Building materials big-hitter Travis Perkins (LSE: TPK) has found itself heavily on the back foot after releasing patchy trading numbers on Thursday. The stock plunged to three-month lows earlier in the session and, despite recovering ground, was still last 7% lower from the mid-week close.
Travis Perkins announced that revenues grew 4.6% during the year to December 31, to £6.2bn, while on a like-for-like basis sales rose 2.7%. This is down from the 3.8% rise in underlying takings the previous year. As a result pre-tax profits at the firm rattled 67% lower to £72.7m.
Travis Perkins cited “structural challenges” at its Plumbing & Heating division as a contributor to last year’s poor performance, and the need to take steps to create “a more focused branch network.” Furthermore, the retailer warned that rising inflation could put consumer spending under pressure during the year ahead and with it demand for its goods.
Despite this worrying full-year release however, the firm lauded its exceptional cash flows and hiked the 2016 full-year dividend to 45p per share from 44p a year earlier.
But this projection missed estimates. A 45.7p per share reward was widely anticipated and Travis Perkins’ warnings of difficult market conditions and rising costs, allied with the need to ramp up its restructuring drive, could see forecasts for this year and next also fall short.
The City currently predicts dividends of 47.5p and 51.5p in fiscal 2017 and 2018 respectively, figures that yield a chunky 3.3% and 3.6%. But with pressure rising across the business, I reckon investors could find more secure income picks elsewhere.
Like Travis Perkins, theme park powerhouse Merlin Entertainments (LSE: MERL) has a strong record of lifting dividends year after year.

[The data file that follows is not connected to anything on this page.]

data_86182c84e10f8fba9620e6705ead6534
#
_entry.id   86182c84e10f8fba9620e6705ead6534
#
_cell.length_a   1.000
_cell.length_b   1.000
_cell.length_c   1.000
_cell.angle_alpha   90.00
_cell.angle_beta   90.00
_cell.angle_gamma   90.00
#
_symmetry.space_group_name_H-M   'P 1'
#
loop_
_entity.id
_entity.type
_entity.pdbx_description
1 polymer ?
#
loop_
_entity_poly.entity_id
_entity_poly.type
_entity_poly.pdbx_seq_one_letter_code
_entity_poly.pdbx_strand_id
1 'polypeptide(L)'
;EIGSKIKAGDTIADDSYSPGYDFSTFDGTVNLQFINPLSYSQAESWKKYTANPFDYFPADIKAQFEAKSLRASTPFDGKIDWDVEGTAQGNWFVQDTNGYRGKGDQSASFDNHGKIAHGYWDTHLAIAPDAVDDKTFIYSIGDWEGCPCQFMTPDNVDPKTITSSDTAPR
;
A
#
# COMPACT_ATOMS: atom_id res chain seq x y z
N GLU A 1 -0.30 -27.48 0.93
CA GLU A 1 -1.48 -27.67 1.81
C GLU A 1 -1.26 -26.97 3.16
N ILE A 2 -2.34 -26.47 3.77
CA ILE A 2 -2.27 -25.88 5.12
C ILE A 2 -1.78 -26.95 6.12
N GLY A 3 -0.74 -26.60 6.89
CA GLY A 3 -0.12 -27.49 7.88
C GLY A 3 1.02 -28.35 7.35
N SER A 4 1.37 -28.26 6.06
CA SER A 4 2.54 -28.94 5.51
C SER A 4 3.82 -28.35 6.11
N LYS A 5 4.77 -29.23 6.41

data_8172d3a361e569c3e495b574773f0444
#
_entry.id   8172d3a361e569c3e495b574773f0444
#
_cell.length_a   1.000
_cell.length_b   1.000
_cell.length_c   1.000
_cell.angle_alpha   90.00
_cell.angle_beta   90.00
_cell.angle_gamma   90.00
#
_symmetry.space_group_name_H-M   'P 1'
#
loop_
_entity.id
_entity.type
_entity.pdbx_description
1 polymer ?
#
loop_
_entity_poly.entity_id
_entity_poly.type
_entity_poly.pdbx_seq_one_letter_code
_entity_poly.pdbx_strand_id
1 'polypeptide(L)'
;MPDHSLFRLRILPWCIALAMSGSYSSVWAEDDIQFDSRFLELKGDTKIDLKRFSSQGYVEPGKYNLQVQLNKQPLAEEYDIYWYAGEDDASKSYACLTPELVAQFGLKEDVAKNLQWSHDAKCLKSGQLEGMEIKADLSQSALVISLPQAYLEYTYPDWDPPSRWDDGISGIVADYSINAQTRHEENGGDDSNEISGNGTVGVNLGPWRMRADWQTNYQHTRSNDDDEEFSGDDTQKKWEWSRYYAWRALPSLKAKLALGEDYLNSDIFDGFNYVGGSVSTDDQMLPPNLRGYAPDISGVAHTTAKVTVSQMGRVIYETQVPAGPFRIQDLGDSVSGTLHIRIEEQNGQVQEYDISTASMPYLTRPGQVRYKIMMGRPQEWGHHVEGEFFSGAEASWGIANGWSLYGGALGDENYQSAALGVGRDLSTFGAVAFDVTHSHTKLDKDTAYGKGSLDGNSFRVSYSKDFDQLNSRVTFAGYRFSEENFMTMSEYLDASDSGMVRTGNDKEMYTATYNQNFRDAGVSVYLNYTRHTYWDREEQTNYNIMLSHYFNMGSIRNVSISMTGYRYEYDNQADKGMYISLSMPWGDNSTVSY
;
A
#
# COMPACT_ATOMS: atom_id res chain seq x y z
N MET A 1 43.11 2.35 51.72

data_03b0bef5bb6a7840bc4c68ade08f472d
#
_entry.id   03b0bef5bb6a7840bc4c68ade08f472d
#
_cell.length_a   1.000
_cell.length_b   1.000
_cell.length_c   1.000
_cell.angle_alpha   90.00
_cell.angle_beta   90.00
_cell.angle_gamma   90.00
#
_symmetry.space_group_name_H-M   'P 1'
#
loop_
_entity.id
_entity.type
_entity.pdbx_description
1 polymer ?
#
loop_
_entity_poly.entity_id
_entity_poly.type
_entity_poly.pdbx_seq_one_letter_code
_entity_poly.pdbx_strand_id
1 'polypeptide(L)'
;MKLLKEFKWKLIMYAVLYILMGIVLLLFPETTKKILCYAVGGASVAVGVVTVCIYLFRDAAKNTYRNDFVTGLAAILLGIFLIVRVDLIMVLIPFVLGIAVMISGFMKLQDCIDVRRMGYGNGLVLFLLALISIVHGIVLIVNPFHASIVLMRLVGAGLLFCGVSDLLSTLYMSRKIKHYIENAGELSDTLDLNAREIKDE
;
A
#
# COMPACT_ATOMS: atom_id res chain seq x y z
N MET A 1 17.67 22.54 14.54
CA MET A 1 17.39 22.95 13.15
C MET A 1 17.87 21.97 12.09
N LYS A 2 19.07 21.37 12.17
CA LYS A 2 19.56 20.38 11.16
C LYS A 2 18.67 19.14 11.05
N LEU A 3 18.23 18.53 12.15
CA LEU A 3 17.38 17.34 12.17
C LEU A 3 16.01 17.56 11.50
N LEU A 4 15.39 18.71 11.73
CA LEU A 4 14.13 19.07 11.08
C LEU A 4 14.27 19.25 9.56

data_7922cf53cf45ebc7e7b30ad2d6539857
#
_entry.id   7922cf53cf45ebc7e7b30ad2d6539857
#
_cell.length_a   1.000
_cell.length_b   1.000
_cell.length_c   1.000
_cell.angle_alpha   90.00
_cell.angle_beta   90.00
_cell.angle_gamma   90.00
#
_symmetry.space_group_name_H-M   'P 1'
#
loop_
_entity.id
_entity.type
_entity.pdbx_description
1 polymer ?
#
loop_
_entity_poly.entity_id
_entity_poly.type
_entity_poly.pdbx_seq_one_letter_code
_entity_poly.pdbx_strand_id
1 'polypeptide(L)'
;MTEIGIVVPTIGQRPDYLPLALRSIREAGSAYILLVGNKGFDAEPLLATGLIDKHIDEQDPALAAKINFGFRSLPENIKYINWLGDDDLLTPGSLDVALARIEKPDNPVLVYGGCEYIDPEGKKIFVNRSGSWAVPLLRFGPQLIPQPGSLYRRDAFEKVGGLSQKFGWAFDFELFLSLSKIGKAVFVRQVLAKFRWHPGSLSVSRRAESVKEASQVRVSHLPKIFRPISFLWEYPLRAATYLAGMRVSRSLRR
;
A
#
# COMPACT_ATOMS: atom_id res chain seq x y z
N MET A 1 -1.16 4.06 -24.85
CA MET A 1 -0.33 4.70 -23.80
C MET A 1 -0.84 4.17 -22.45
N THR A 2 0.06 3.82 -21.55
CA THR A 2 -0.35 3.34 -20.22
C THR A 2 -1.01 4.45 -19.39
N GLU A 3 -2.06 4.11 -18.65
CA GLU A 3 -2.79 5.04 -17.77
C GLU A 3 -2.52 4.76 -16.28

And like the building specialist, Merlin Entertainments also found itself retreating after releasing full-year numbers of its own. The stock was last down 4% from Wednesday’s close.
Merlin advised that revenues surged 11.7% during the year to December 24, to £1.4bn, with visitor numbers ticking 1.3% higher to 63.8m.
However, it had favourable currency movements to thank for last year’s magnificent top-line performance — at constant exchange rates, revenues rose by a far-more-modest 3.6%.
Indeed, the business saw operating profit at constant currencies dip 6.2% last year, to £320m, “due to challenging trading in a number of key markets not fully offset by cost mitigation actions taken throughout the year.”
Merlin has seen sales growth slow in its Midway and Legoland arms more recently, the company citing a rise in international terrorism in particular on footfall.
The City expects double-digit earnings growth this year and next at the firm to push last year’s 7.1p per share dividend (this also missed estimates of 7.2p) to 8.1p and 9.4p respectively. These projections yield 1.7% and 2%.
But investors should be braced for payouts once again missing targets as headwinds rise across its global parks network.
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Royston Wild has no position in any shares mentioned. The Motley Fool UK has no position in any of the shares mentioned. We Fools don't all hold the same opinions, but we all believe that considering a diverse range of insights makes us better investors.